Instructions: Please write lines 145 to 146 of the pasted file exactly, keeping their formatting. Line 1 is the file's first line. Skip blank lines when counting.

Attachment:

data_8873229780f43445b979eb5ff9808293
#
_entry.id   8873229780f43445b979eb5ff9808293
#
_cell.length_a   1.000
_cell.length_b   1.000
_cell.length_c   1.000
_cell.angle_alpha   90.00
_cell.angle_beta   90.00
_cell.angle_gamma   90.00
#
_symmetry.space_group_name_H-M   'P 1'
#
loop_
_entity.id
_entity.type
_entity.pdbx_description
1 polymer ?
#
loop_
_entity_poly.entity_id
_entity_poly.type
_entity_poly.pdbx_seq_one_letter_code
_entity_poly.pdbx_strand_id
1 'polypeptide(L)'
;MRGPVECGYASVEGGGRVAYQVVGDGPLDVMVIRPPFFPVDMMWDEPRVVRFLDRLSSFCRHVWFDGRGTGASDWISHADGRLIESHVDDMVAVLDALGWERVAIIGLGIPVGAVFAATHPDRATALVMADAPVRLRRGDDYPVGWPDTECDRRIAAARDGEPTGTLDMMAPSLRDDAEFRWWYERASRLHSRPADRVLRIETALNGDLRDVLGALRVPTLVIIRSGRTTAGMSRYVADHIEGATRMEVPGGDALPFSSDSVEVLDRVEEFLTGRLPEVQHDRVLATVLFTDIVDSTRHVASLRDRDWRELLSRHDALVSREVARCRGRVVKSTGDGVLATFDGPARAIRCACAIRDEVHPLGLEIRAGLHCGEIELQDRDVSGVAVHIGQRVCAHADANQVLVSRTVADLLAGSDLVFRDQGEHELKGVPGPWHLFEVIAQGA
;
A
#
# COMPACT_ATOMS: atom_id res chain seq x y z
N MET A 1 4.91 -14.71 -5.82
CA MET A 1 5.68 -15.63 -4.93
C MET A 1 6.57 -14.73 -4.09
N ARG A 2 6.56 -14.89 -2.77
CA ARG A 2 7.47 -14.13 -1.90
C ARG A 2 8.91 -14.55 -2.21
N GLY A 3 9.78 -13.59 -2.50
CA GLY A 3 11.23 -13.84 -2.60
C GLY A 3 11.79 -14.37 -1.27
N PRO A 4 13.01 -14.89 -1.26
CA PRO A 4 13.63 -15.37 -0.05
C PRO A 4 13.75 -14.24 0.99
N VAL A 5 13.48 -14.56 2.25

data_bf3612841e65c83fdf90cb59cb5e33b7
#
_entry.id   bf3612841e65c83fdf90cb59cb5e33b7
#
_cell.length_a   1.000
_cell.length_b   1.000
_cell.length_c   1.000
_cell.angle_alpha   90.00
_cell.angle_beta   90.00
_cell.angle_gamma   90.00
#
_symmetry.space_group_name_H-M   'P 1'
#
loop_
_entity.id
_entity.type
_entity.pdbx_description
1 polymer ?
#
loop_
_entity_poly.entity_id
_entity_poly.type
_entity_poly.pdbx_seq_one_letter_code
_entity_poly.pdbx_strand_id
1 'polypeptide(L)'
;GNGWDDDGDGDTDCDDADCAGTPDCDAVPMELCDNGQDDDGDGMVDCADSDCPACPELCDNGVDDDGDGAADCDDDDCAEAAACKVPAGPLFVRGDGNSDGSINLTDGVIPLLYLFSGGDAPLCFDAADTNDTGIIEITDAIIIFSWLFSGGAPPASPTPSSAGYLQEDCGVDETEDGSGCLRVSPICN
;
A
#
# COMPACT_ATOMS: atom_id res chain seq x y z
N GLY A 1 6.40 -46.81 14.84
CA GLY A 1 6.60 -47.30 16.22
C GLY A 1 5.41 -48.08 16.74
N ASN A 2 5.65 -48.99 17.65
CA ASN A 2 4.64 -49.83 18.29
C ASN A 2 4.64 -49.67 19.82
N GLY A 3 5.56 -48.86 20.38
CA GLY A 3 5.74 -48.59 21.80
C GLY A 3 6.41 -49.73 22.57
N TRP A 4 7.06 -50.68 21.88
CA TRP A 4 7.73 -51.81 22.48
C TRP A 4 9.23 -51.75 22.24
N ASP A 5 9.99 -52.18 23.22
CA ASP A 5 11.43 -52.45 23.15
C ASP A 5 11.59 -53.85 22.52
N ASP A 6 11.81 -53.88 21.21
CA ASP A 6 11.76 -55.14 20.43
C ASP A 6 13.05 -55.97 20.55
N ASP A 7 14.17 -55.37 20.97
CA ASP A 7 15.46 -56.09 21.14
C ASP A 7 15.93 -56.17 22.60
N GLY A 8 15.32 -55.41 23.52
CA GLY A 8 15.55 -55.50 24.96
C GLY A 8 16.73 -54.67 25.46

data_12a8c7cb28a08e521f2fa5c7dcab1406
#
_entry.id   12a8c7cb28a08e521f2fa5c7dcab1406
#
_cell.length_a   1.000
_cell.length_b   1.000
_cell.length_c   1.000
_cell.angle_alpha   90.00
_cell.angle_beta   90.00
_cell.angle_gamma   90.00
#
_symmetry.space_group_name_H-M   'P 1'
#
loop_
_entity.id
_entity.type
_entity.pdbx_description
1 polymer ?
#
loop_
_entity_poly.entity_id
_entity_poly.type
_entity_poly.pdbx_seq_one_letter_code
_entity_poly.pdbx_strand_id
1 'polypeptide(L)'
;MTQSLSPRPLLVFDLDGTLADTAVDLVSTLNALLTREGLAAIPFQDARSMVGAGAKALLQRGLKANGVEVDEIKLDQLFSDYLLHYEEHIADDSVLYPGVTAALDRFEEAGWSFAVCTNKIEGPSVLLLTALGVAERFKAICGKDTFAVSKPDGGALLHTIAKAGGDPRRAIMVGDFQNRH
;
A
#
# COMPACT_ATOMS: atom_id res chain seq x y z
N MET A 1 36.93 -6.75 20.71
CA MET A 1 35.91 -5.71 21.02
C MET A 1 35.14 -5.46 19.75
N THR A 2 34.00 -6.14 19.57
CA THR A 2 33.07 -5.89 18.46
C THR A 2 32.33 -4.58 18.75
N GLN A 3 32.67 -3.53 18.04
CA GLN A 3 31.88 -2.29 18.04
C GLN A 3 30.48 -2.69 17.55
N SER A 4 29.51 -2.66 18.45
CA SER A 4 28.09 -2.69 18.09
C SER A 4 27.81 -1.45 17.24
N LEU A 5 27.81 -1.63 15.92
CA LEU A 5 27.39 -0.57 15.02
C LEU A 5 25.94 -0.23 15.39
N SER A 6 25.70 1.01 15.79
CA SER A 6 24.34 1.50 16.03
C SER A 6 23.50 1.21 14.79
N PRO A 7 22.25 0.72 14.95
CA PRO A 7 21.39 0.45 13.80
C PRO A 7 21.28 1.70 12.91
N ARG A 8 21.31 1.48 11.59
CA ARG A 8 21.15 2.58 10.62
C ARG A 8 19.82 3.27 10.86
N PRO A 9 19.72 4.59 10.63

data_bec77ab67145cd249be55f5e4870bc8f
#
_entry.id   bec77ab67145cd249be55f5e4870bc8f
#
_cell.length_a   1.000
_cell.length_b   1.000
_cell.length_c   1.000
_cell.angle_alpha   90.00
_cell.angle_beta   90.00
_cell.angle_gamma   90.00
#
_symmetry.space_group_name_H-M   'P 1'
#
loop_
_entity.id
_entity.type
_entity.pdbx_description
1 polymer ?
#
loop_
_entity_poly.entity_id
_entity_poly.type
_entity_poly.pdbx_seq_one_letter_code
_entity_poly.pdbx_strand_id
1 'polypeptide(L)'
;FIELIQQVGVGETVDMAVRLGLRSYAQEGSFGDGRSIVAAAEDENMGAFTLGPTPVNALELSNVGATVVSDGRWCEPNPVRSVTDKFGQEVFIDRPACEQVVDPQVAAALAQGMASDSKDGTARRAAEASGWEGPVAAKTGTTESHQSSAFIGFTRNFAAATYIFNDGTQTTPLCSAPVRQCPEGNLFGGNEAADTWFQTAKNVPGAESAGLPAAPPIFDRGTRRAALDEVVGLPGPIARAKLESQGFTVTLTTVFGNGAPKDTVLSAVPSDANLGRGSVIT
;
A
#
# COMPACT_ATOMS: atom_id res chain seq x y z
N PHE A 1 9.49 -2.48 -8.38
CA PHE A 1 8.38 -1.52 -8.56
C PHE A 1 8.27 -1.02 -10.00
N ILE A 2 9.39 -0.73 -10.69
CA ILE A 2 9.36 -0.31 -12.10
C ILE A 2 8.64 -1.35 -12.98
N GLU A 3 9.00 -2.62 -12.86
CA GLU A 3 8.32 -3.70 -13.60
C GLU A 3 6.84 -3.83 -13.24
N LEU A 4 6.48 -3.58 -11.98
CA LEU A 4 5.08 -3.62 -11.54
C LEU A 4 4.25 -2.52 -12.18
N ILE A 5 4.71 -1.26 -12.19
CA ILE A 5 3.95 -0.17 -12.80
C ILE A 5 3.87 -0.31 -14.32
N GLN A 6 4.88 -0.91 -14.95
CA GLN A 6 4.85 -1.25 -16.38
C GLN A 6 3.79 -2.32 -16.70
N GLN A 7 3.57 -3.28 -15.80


C SER A 6 23.50 1.21 14.79
N PRO A 7 22.25 0.72 14.95